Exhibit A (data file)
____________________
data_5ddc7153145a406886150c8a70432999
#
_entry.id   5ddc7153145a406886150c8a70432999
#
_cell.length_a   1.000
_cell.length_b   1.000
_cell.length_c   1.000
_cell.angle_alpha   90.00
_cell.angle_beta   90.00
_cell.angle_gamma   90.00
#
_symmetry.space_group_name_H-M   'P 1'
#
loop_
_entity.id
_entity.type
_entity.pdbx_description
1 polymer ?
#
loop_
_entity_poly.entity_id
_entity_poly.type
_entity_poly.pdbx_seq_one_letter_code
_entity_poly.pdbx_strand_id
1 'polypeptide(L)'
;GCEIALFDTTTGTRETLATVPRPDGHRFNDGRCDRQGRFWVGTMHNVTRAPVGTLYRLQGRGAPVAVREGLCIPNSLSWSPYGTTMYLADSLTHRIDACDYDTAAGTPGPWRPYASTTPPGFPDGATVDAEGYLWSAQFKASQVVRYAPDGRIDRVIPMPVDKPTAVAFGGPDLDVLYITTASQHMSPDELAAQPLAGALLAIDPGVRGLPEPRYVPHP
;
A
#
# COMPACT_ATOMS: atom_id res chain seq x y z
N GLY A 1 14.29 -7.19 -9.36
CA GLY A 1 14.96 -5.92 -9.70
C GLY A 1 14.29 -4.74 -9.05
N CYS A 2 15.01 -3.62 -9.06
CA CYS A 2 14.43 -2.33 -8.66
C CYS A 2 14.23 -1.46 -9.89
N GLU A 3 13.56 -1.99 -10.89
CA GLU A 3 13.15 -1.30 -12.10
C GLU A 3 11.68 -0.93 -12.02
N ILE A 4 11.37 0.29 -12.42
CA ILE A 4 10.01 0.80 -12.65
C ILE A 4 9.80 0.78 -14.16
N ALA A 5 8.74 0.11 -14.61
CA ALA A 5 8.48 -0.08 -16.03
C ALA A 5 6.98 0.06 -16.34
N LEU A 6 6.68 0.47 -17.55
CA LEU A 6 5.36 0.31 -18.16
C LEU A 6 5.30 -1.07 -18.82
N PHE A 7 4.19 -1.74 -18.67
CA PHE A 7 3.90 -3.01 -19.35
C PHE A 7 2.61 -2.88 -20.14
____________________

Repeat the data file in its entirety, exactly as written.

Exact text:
data_5ddc7153145a406886150c8a70432999
#
_entry.id   5ddc7153145a406886150c8a70432999
#
_cell.length_a   1.000
_cell.length_b   1.000
_cell.length_c   1.000
_cell.angle_alpha   90.00
_cell.angle_beta   90.00
_cell.angle_gamma   90.00
#
_symmetry.space_group_name_H-M   'P 1'
#
loop_
_entity.id
_entity.type
_entity.pdbx_description
1 polymer ?
#
loop_
_entity_poly.entity_id
_entity_poly.type
_entity_poly.pdbx_seq_one_letter_code
_entity_poly.pdbx_strand_id
1 'polypeptide(L)'
;GCEIALFDTTTGTRETLATVPRPDGHRFNDGRCDRQGRFWVGTMHNVTRAPVGTLYRLQGRGAPVAVREGLCIPNSLSWSPYGTTMYLADSLTHRIDACDYDTAAGTPGPWRPYASTTPPGFPDGATVDAEGYLWSAQFKASQVVRYAPDGRIDRVIPMPVDKPTAVAFGGPDLDVLYITTASQHMSPDELAAQPLAGALLAIDPGVRGLPEPRYVPHP
;
A
#
# COMPACT_ATOMS: atom_id res chain seq x y z
N GLY A 1 14.29 -7.19 -9.36
CA GLY A 1 14.96 -5.92 -9.70
C GLY A 1 14.29 -4.74 -9.05
N CYS A 2 15.01 -3.62 -9.06
CA CYS A 2 14.43 -2.33 -8.66
C CYS A 2 14.23 -1.46 -9.89
N GLU A 3 13.56 -1.99 -10.89
CA GLU A 3 13.15 -1.30 -12.10
C GLU A 3 11.68 -0.93 -12.02
N ILE A 4 11.37 0.29 -12.42
CA ILE A 4 10.01 0.80 -12.65
C ILE A 4 9.80 0.78 -14.16
N ALA A 5 8.74 0.11 -14.61
CA ALA A 5 8.48 -0.08 -16.03
C ALA A 5 6.98 0.06 -16.34
N LEU A 6 6.68 0.47 -17.55
CA LEU A 6 5.36 0.31 -18.16
C LEU A 6 5.30 -1.07 -18.82
N PHE A 7 4.19 -1.74 -18.67
CA PHE A 7 3.90 -3.01 -19.35
C PHE A 7 2.61 -2.88 -20.14